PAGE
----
The Traditional Study Hall
At Rochester’s UCR, the study halls are generally available and staffed. Given the typical college experience, students take classes throughout the day, whenever the classes they need just happen to be available. In between, and, of course, before and after such classes, they can use the study halls. For the previously mentioned math subjects, they may use – individually or as study groups – the UCR’s Math Learning Center. It is worth noting that this study hall does also get used because, when students do have time for studying, their preferred teaching professional might not be available to assist.
Of course, this notion of available time for studying is not limited to UCR, nor to colleges in general. At the university level, it is clear enough that each college would or could have its own subject’s study halls. As with UCR, they would be staffed with subject professionals. For universities with graduate schools, graduate students are often motivated financially with teaching assistantships to help staff such facilities. Even at smaller institutions, advanced students – also then considered subject experts - can often be similarly motivated. But, notice that UCR still considers it important to include subject professionals with significant life-long experience.
So what of high school and middle schools? There are study halls, certainly, but here with less flexibility for the students. It is a limited-time resource for the students, time during which to maximize the completion of their assignments. Study halls, or learning resource centers if you prefer, with subject professionals present (recall their own teachers are likely not), time spent unproductively – and with frustration – become increasingly periods successfully making progress and of improving the student’s knowledge base and resulting self-esteem.
The Knowledge Base
I had introduced this notion as being associated with various level of mathematics. Some may expand this to being appropriate for all of the STEM (Science, Technology, Engineering, and Mathematics) subjects. I am sure that this could be the case. There is, however, no real reason to stop there. Even students desiring a STEM-like background are best served if they can also write clearly, collect their thoughts, and present well. Skill in the “softer” or related subjects is just as important. Consider the importance of understanding financial, social, and historical issues as well, and having mentors available for such.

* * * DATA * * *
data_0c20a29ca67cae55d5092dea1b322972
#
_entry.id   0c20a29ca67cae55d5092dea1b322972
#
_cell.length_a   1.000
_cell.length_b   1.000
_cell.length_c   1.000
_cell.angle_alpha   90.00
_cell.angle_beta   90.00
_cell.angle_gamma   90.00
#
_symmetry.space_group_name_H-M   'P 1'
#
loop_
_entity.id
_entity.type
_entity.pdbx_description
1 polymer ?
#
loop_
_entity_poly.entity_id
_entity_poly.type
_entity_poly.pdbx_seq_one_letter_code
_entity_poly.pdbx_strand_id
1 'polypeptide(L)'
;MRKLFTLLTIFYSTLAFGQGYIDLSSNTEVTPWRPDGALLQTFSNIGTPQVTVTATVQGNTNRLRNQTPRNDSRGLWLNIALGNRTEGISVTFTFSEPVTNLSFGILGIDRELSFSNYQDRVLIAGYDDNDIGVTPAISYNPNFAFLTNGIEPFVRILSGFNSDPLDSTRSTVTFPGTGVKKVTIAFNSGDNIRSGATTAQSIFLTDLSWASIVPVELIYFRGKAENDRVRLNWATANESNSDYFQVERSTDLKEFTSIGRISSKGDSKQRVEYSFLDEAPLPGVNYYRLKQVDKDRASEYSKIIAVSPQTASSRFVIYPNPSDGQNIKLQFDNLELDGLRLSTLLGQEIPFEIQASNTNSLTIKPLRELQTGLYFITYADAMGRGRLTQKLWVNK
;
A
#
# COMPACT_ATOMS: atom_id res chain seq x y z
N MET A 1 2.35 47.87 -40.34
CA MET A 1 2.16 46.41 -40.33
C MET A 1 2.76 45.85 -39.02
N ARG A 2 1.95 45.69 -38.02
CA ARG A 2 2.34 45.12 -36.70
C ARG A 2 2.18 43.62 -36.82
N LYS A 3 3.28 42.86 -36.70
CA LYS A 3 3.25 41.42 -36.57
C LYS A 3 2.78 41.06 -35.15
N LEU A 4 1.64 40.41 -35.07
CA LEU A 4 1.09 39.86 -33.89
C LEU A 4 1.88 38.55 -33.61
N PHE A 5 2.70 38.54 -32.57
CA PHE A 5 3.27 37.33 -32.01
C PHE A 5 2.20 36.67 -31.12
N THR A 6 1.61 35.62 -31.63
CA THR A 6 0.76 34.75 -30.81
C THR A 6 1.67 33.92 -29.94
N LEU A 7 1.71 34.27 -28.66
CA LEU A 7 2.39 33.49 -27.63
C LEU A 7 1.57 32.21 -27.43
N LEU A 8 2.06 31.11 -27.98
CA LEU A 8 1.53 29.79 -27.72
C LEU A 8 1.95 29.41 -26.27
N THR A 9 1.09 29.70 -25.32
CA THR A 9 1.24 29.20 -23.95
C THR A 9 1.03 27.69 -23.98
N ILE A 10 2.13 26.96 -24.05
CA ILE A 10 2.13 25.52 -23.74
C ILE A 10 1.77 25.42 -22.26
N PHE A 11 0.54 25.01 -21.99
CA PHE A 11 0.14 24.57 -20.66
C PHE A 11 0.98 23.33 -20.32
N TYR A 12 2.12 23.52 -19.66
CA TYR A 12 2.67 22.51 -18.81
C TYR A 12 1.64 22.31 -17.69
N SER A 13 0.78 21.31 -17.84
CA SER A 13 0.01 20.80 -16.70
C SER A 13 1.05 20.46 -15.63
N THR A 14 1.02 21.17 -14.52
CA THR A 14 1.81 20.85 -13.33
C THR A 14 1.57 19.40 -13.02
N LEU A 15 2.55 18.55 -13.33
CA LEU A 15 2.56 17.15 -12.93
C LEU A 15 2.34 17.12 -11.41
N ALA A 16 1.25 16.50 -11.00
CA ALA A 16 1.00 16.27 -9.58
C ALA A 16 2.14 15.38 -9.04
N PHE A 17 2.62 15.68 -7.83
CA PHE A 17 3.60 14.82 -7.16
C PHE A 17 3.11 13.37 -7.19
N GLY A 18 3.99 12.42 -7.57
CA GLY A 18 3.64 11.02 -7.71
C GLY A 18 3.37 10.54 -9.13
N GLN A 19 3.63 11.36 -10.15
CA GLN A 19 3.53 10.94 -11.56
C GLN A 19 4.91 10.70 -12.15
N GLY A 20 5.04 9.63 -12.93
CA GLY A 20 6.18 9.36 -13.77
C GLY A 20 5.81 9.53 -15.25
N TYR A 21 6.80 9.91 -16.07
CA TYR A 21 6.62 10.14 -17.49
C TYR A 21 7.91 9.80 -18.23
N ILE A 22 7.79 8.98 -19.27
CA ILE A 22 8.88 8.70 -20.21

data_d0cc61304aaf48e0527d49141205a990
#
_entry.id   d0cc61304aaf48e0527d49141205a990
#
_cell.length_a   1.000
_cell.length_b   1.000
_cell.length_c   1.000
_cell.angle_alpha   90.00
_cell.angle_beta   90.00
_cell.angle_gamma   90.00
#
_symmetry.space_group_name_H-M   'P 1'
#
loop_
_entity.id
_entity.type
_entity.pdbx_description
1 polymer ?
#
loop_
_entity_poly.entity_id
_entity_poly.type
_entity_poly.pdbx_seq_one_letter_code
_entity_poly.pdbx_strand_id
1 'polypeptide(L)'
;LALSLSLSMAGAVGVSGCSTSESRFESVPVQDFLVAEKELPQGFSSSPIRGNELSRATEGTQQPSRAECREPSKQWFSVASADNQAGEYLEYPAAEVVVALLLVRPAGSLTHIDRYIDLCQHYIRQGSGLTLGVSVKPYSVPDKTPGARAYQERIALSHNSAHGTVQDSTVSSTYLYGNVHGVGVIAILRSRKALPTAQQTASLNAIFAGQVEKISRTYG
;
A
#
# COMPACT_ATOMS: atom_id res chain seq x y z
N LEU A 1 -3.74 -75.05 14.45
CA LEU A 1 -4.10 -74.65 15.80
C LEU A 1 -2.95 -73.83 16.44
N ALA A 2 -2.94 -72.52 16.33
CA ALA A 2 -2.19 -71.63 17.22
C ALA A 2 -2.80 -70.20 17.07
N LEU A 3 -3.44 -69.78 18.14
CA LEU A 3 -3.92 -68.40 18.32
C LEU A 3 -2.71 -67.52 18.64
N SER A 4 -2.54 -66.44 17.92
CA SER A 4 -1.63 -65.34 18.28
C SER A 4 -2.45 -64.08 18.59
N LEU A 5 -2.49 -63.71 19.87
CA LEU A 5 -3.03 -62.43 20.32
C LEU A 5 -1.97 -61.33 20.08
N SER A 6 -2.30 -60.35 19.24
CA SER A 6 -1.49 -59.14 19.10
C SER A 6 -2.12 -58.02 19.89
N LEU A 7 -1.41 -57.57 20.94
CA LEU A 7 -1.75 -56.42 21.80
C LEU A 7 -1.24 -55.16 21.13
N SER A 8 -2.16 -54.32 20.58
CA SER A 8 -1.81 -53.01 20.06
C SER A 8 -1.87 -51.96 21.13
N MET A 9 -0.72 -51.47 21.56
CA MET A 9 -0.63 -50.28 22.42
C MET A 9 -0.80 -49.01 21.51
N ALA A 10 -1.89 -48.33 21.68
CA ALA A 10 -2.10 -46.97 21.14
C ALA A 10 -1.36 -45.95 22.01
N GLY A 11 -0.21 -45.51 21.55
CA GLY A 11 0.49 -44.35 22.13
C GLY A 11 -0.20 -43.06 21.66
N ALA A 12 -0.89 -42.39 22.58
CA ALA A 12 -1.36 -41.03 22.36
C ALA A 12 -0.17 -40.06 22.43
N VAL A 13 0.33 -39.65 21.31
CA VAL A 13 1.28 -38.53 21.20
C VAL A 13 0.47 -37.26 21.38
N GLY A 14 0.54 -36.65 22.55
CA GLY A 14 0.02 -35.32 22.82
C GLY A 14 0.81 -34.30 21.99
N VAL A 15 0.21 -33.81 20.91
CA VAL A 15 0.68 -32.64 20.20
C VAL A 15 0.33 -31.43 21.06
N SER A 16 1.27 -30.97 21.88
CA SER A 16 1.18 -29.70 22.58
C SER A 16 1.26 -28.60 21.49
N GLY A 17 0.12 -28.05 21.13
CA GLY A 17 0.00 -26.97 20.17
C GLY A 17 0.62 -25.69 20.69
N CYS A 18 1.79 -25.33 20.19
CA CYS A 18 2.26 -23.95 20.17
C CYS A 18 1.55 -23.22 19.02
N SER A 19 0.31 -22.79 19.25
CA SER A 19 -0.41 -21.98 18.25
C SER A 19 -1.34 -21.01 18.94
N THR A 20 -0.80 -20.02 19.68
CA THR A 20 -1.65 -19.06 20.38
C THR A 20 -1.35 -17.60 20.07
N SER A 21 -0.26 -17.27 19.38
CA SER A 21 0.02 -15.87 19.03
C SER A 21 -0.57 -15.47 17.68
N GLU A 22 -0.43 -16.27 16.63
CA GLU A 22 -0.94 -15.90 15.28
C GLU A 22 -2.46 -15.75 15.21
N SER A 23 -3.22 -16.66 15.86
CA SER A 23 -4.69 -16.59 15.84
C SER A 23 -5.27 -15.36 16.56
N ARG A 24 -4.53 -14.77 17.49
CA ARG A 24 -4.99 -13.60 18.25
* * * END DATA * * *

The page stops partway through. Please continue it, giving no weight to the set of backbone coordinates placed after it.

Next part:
The point is, the experienced subject professionals being sought here clearly include those from the STEM backgrounds, but skilled people from practically every other background are needed as well.
I happen to be a big fan of online education resources and am a frequent user. I especially like the opportunity to repeatedly review some concept until I’ve got it. I also, though, find that it can take me hours of searching to find the kernel of knowledge, that underlying concept that finally clearly explains just what it is that I am missing. Sometimes you need to know something in order to even ask the question about it.
I am also intrigued by teacher-assisted on-line education, otherwise known at the Flipped classroom. Picture also here classrooms using iPads with educational applications. I won’t here get into the discussions on its pros and cons, but I will observe that part of its intent is to ensure that the professional teachers have the time to provide one-on-one assistance in further explaining the concepts first provided by the on-line education. This is highly desirable and is, in essence, related to the reason for having subject professionals in a study hall. Notice, though, that this is at least partly an economic issue. A professional teacher’s time is finite, and the number of them available is constrained largely by financial considerations. What I am writing on here provides at least an enhanced variation on this notion of a flipped classroom. The subject professionals are available when and where they are needed for such one-on-one assistance, especially to that set of students needing more direct assistance.
Also for largely economic reasons, and partly to experiment with the new forms of electronic education, many institutions are investing in creating largely on-line-only classes. In some cases, this also implies the financial benefit to the student of strictly on-line written resources (i.e., no books) as well. Even the best of these carry with them the assumption that the student should not progress until they have mastered the understanding of some preceding concepts. Unfortunately, mastery for many students does not imply that they further understand that what they had learned – hopefully successfully – can be applied to what it is that they are about to learn. Then, being strictly an online course, the student is stuck. What is it that can quickly remove such impediments?